For One Night, Three Times Better

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Go behind-the-scenes at Verizon Center with The Washington Post's Mike Wise for Game 3 of the Eastern Conference quarterfinals. Video by Atkinson & Co.

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By Michael Wilbon
Friday, April 25, 2008

This is the night the Washington Wizards have been waiting two years for, ever since LeBron James talked Gilbert Arenas out of a critical free throw and into summer vacation back in that Game 6, series-ending loss 24 months ago. This is the performance folks have been waiting to see the Wizards produce, one in which all-stars play like it and decide they're not going to be humiliated by one great player, even if that great player is LeBron James.

Most of the things that could go right did on a night when Caron Butler played with the rage that helped make him an all-star in the first place, when Roger Mason Jr. and DeShawn Stevenson came out firing like marksmen, and when a sustained defensive effort resulted in the opponent shooting less than 40 percent.

The Wizards, after their coach climbed in their heads for two days after that ugly Game 2 loss in Cleveland, delivered a record-setting 108-72 smackdown last night. They played with equal parts purpose, passion and precision. The Wizards were so much the better team in Game 3 that even LeBron had to laugh when Verizon Center fans began chanting "Overrated! Overrated!" when he stood at the foul line late in the third quarter.

Eddie Jordan has to be credited for taking a chance. He didn't just make the usual playoff adjustments coaches make. He ripped his players apart. "Tore them down and built them back up, which is sort of risky this time of year," Jordan admitted afterward. "I read them the riot act. Showed all the things they did wrong. And the next two days we told them how great they were."

And it worked. For one night. Even a 36-point rout still counts for one victory. Asked how he expects James to respond after hearing for three straight days how badly his team got kicked, Jordan said, "As soon as the crowd chanted 'Overrated,' he jumped to the moon to get a dunk."

So much came together in Game 3. The Wizards had two Mohawks (Stevenson and Andre Blatche), one rapper (Soulja Boy) and 20,000 people dressed in white T-shirts, a rip-off from Miami's "white-out" of two years ago but a nonetheless effective way of making the Wizards feel they had a real home-court advantage. The crowd was so, well, Capitals-like, Jordan issued a plea for similar behavior in Sunday's Game 4.

"Go to church for half a sermon," he said, "then come on."

Divine help won't be turned away either, not with Gilbert Arenas on the bench for all but 10 minutes of Game 3 with a bruised left knee.

This is the third time we've been down this road in the last 12 months. It's the same left knee that Arenas injured just before the playoffs last year and re-injured in November after only eight games. This was only his eighth game back after missing 69. And now, you can't help but wonder if Arenas can play a major role again in this series.

The Wizards say Arenas is "day-to-day" and he does have today and tomorrow to rehab before Game 4. Still, Arenas couldn't even push off his left leg enough to shoot after first re-injuring it in the first quarter. He came back out, of course, and worked to set up his teammates, which is why he had those three assists in 10 minutes. But now there's the possibility he's going to be sitting on the bench when this series goes back to Cleveland next week.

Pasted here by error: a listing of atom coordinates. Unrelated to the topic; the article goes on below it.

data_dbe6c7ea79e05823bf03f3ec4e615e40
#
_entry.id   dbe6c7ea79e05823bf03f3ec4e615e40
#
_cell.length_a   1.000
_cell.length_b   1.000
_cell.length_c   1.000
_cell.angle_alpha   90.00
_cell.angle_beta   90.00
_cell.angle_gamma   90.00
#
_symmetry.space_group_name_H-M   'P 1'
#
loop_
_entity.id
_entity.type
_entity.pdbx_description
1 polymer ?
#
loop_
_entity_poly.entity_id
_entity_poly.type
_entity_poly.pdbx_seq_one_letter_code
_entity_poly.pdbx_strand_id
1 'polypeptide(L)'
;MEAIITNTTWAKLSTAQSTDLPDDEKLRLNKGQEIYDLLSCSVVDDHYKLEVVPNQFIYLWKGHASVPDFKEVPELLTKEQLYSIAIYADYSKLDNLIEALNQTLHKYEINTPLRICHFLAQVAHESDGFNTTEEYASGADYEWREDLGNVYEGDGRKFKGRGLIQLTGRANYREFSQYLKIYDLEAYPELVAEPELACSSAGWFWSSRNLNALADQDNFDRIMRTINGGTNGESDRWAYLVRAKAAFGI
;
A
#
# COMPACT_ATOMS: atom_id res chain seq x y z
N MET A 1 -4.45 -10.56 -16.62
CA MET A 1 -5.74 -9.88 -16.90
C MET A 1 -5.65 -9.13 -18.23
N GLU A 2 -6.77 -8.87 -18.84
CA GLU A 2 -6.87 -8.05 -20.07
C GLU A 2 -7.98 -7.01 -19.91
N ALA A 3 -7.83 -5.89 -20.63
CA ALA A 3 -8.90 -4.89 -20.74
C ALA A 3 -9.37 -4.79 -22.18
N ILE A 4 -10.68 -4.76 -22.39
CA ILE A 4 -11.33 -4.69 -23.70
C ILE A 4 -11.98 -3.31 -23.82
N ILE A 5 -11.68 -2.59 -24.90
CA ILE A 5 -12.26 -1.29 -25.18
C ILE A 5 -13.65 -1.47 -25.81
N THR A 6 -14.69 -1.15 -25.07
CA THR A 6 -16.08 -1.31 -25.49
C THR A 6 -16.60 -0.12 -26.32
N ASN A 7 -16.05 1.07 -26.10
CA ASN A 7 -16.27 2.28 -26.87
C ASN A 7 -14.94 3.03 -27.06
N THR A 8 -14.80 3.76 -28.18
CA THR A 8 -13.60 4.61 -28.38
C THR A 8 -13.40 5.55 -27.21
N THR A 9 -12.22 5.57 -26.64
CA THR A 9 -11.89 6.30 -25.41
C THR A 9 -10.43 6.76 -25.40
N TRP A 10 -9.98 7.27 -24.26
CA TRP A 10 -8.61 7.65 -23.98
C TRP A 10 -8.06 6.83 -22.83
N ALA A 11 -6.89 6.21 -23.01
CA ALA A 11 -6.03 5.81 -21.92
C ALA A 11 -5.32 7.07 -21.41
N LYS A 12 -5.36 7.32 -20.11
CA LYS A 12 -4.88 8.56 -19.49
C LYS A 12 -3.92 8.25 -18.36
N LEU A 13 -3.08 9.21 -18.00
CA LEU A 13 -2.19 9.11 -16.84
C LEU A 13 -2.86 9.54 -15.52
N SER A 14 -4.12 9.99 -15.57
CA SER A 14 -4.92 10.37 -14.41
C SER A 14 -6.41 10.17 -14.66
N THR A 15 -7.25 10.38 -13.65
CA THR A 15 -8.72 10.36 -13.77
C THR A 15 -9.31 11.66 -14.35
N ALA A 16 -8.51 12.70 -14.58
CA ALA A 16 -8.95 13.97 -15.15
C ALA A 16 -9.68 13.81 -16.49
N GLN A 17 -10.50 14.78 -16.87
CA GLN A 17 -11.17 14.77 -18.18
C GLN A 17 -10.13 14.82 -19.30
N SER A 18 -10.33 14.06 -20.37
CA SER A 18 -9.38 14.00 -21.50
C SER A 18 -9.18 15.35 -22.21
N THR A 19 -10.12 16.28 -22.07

The question now, of course, is whether the Wizards can beat Cleveland again Sunday, by any margin, without Arenas. And beyond that, can the Wizards win a series without him, with their singles hitters doing all the damage if necessary. The Wizards' take, after such a decisive win, was of course positive. Jordan said his players said to themselves collectively when Arenas limped off the court: "We can be a good ball club without Gil. This is how we did it. It's sort of a microcosm of how the season went."

That's the latest intrigue of the most drama-charged series in the Eastern Conference. Whatever the first three games have lacked in artistry, there's been plenty of good theater.

The Capitals started this whole one-color blitz for games at Verizon Center, which is done in many NHL and NBA arenas these days. But the Wizards one-upped the Cappies in Game 3, what with the identifiable stars in the house. Georgetown's Roy Hibbert was the tallest. Colin Powell was the most powerful. And somewhere in between were Kevin Durant and Larry Hughes, and, yes, Soulja Boy dancing in the aisles while Stevenson buried a couple of his five three-pointers.

It was Cavaliers Coach Mike Brown who said: "They came out with the right mind-set. At halftime they had outscored us 30-12 on points in the paint. They had 30 points off our bad turnovers. Their guys were getting up in our chests and being very aggressive."

The most important thing the Wizards did -- and it was even more important than the physical contributions -- was locking in mentally on the task of beating a team with a great player who had just embarrassed them. "We didn't get distracted," Jordan said, "by referees' calls or hard fouls. We stayed focused and disciplined."

Jordan was beyond pleased about crisp rotations on defense, proper spacing between defenders, fighting through screens and not taking the easy way out.

The Wizards did the only thing a professional team can do after suffering an athletic indignity. They came out swinging. For one night, they acted like they were LeBron's peers, not props for one of his levitation dunk-a-thons. As a result, a series broke out here, for at least two more games and, if we're lucky, three or four more.


© 2008 The Washington Post Company

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